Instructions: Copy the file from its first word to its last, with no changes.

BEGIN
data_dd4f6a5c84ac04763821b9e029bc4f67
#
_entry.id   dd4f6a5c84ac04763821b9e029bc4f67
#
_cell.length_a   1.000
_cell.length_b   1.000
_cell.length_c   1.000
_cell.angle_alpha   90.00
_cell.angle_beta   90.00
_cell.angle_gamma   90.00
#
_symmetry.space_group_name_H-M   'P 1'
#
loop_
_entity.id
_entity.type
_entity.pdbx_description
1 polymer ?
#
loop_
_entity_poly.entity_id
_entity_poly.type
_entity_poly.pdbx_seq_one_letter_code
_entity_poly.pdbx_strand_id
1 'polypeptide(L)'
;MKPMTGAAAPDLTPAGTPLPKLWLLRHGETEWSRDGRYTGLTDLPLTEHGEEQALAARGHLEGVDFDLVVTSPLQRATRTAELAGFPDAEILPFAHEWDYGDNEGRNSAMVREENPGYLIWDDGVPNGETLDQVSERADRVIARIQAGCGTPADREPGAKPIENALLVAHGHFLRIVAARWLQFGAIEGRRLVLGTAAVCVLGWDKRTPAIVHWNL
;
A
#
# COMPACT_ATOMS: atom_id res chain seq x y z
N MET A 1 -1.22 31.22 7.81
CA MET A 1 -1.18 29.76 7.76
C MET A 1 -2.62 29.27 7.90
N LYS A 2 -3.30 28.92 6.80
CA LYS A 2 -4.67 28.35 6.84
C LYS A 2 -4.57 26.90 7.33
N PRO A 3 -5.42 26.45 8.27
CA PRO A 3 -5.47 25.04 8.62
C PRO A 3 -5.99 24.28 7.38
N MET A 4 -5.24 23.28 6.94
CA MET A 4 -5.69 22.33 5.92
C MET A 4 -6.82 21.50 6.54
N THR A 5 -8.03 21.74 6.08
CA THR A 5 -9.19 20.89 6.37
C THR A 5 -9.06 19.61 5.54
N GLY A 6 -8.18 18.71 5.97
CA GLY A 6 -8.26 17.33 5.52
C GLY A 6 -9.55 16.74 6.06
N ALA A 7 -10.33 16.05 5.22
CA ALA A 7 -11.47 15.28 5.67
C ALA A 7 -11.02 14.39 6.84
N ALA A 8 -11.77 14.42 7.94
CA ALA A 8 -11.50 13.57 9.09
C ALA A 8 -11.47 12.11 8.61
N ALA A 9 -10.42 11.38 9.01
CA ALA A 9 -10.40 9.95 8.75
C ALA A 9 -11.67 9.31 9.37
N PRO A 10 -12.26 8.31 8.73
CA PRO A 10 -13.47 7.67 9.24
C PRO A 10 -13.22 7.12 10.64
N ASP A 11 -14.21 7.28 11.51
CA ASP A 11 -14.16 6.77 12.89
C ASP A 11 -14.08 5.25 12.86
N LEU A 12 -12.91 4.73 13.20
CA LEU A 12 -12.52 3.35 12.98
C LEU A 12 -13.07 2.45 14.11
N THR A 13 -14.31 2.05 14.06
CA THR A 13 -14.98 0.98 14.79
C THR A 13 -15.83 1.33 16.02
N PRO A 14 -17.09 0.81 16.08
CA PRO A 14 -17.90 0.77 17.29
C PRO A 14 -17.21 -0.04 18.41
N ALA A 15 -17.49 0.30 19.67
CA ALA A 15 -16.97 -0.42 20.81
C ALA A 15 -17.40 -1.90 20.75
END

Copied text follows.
data_dd4f6a5c84ac04763821b9e029bc4f67
#
_entry.id   dd4f6a5c84ac04763821b9e029bc4f67
#
_cell.length_a   1.000
_cell.length_b   1.000
_cell.length_c   1.000
_cell.angle_alpha   90.00
_cell.angle_beta   90.00
_cell.angle_gamma   90.00
#
_symmetry.space_group_name_H-M   'P 1'
#
loop_
_entity.id
_entity.type
_entity.pdbx_description
1 polymer ?
#
loop_
_entity_poly.entity_id
_entity_poly.type
_entity_poly.pdbx_seq_one_letter_code
_entity_poly.pdbx_strand_id
1 'polypeptide(L)'
;MKPMTGAAAPDLTPAGTPLPKLWLLRHGETEWSRDGRYTGLTDLPLTEHGEEQALAARGHLEGVDFDLVVTSPLQRATRTAELAGFPDAEILPFAHEWDYGDNEGRNSAMVREENPGYLIWDDGVPNGETLDQVSERADRVIARIQAGCGTPADREPGAKPIENALLVAHGHFLRIVAARWLQFGAIEGRRLVLGTAAVCVLGWDKRTPAIVHWNL
;
A
#
# COMPACT_ATOMS: atom_id res chain seq x y z
N MET A 1 -1.22 31.22 7.81
CA MET A 1 -1.18 29.76 7.76
C MET A 1 -2.62 29.27 7.90
N LYS A 2 -3.30 28.92 6.80
CA LYS A 2 -4.67 28.35 6.84
C LYS A 2 -4.57 26.90 7.33
N PRO A 3 -5.42 26.45 8.27
CA PRO A 3 -5.47 25.04 8.62
C PRO A 3 -5.99 24.28 7.38
N MET A 4 -5.24 23.28 6.94
CA MET A 4 -5.69 22.33 5.92
C MET A 4 -6.82 21.50 6.54
N THR A 5 -8.03 21.74 6.08
CA THR A 5 -9.19 20.89 6.37
C THR A 5 -9.06 19.61 5.54
N GLY A 6 -8.18 18.71 5.97
CA GLY A 6 -8.26 17.33 5.52
C GLY A 6 -9.55 16.74 6.06
N ALA A 7 -10.33 16.05 5.22
CA ALA A 7 -11.47 15.28 5.67
C ALA A 7 -11.02 14.39 6.84
N ALA A 8 -11.77 14.42 7.94
CA ALA A 8 -11.50 13.57 9.09
C ALA A 8 -11.47 12.11 8.61
N ALA A 9 -10.42 11.38 9.01
CA ALA A 9 -10.40 9.95 8.75
C ALA A 9 -11.67 9.31 9.37
N PRO A 10 -12.26 8.31 8.73
CA PRO A 10 -13.47 7.67 9.24
C PRO A 10 -13.22 7.12 10.64
N ASP A 11 -14.21 7.28 11.51
CA ASP A 11 -14.16 6.77 12.89
C ASP A 11 -14.08 5.25 12.86
N LEU A 12 -12.91 4.73 13.20
CA LEU A 12 -12.52 3.35 12.98
C LEU A 12 -13.07 2.45 14.11
N THR A 13 -14.31 2.05 14.06
CA THR A 13 -14.98 0.98 14.79
C THR A 13 -15.83 1.33 16.02
N PRO A 14 -17.09 0.81 16.08
CA PRO A 14 -17.90 0.77 17.29
C PRO A 14 -17.21 -0.04 18.41
N ALA A 15 -17.49 0.30 19.67
CA ALA A 15 -16.97 -0.42 20.81
C ALA A 15 -17.40 -1.90 20.75